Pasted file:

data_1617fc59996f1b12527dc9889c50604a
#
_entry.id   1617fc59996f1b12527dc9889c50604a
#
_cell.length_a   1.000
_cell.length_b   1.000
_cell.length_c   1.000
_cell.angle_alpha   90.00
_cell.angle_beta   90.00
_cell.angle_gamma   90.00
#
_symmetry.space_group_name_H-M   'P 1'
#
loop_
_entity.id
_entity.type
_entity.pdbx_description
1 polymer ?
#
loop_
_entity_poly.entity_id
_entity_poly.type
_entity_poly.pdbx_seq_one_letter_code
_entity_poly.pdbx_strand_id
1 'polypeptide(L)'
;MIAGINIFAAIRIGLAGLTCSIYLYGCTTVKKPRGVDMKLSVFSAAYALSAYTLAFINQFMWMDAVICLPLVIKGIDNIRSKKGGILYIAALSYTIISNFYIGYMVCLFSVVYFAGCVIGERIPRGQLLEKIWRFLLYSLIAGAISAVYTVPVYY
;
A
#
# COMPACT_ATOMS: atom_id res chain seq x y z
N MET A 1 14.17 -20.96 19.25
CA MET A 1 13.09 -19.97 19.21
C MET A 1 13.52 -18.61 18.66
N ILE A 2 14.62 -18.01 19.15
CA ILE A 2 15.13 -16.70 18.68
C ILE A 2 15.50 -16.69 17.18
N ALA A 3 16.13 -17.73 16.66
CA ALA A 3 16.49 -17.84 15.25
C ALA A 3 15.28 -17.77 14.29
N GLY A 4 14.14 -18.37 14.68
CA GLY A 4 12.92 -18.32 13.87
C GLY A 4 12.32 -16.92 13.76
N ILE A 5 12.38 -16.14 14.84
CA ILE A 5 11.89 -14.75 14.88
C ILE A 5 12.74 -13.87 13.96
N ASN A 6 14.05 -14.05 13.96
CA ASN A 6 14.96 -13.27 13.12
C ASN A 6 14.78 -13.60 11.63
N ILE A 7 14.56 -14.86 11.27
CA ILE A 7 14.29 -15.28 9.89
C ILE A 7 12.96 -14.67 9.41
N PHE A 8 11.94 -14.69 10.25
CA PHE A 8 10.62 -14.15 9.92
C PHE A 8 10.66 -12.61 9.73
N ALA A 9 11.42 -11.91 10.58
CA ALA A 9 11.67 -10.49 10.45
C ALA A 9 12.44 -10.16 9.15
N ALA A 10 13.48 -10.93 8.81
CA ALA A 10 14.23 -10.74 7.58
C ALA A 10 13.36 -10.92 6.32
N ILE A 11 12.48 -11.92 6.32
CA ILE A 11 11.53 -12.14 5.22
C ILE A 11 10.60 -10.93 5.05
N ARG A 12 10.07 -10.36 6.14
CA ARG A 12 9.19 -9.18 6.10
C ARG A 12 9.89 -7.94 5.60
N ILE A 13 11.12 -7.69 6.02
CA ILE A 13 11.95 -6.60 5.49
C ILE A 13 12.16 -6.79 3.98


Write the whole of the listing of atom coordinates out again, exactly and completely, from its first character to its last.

data_1617fc59996f1b12527dc9889c50604a
#
_entry.id   1617fc59996f1b12527dc9889c50604a
#
_cell.length_a   1.000
_cell.length_b   1.000
_cell.length_c   1.000
_cell.angle_alpha   90.00
_cell.angle_beta   90.00
_cell.angle_gamma   90.00
#
_symmetry.space_group_name_H-M   'P 1'
#
loop_
_entity.id
_entity.type
_entity.pdbx_description
1 polymer ?
#
loop_
_entity_poly.entity_id
_entity_poly.type
_entity_poly.pdbx_seq_one_letter_code
_entity_poly.pdbx_strand_id
1 'polypeptide(L)'
;MIAGINIFAAIRIGLAGLTCSIYLYGCTTVKKPRGVDMKLSVFSAAYALSAYTLAFINQFMWMDAVICLPLVIKGIDNIRSKKGGILYIAALSYTIISNFYIGYMVCLFSVVYFAGCVIGERIPRGQLLEKIWRFLLYSLIAGAISAVYTVPVYY
;
A
#
# COMPACT_ATOMS: atom_id res chain seq x y z
N MET A 1 14.17 -20.96 19.25
CA MET A 1 13.09 -19.97 19.21
C MET A 1 13.52 -18.61 18.66
N ILE A 2 14.62 -18.01 19.15
CA ILE A 2 15.13 -16.70 18.68
C ILE A 2 15.50 -16.69 17.18
N ALA A 3 16.13 -17.73 16.66
CA ALA A 3 16.49 -17.84 15.25
C ALA A 3 15.28 -17.77 14.29
N GLY A 4 14.14 -18.37 14.68
CA GLY A 4 12.92 -18.32 13.87
C GLY A 4 12.32 -16.92 13.76
N ILE A 5 12.38 -16.14 14.84
CA ILE A 5 11.89 -14.75 14.88
C ILE A 5 12.74 -13.87 13.96
N ASN A 6 14.05 -14.05 13.96
CA ASN A 6 14.96 -13.27 13.12
C ASN A 6 14.78 -13.60 11.63
N ILE A 7 14.56 -14.86 11.27
CA ILE A 7 14.29 -15.28 9.89
C ILE A 7 12.96 -14.67 9.41
N PHE A 8 11.94 -14.69 10.25
CA PHE A 8 10.62 -14.15 9.92
C PHE A 8 10.66 -12.61 9.73
N ALA A 9 11.42 -11.91 10.58
CA ALA A 9 11.67 -10.49 10.45
C ALA A 9 12.44 -10.16 9.15
N ALA A 10 13.48 -10.93 8.81
CA ALA A 10 14.23 -10.74 7.58
C ALA A 10 13.36 -10.92 6.32
N ILE A 11 12.48 -11.92 6.32
CA ILE A 11 11.53 -12.14 5.22
C ILE A 11 10.60 -10.93 5.05
N ARG A 12 10.07 -10.36 6.14
CA ARG A 12 9.19 -9.18 6.10
C ARG A 12 9.89 -7.94 5.60
N ILE A 13 11.12 -7.69 6.02
CA ILE A 13 11.95 -6.60 5.49
C ILE A 13 12.16 -6.79 3.98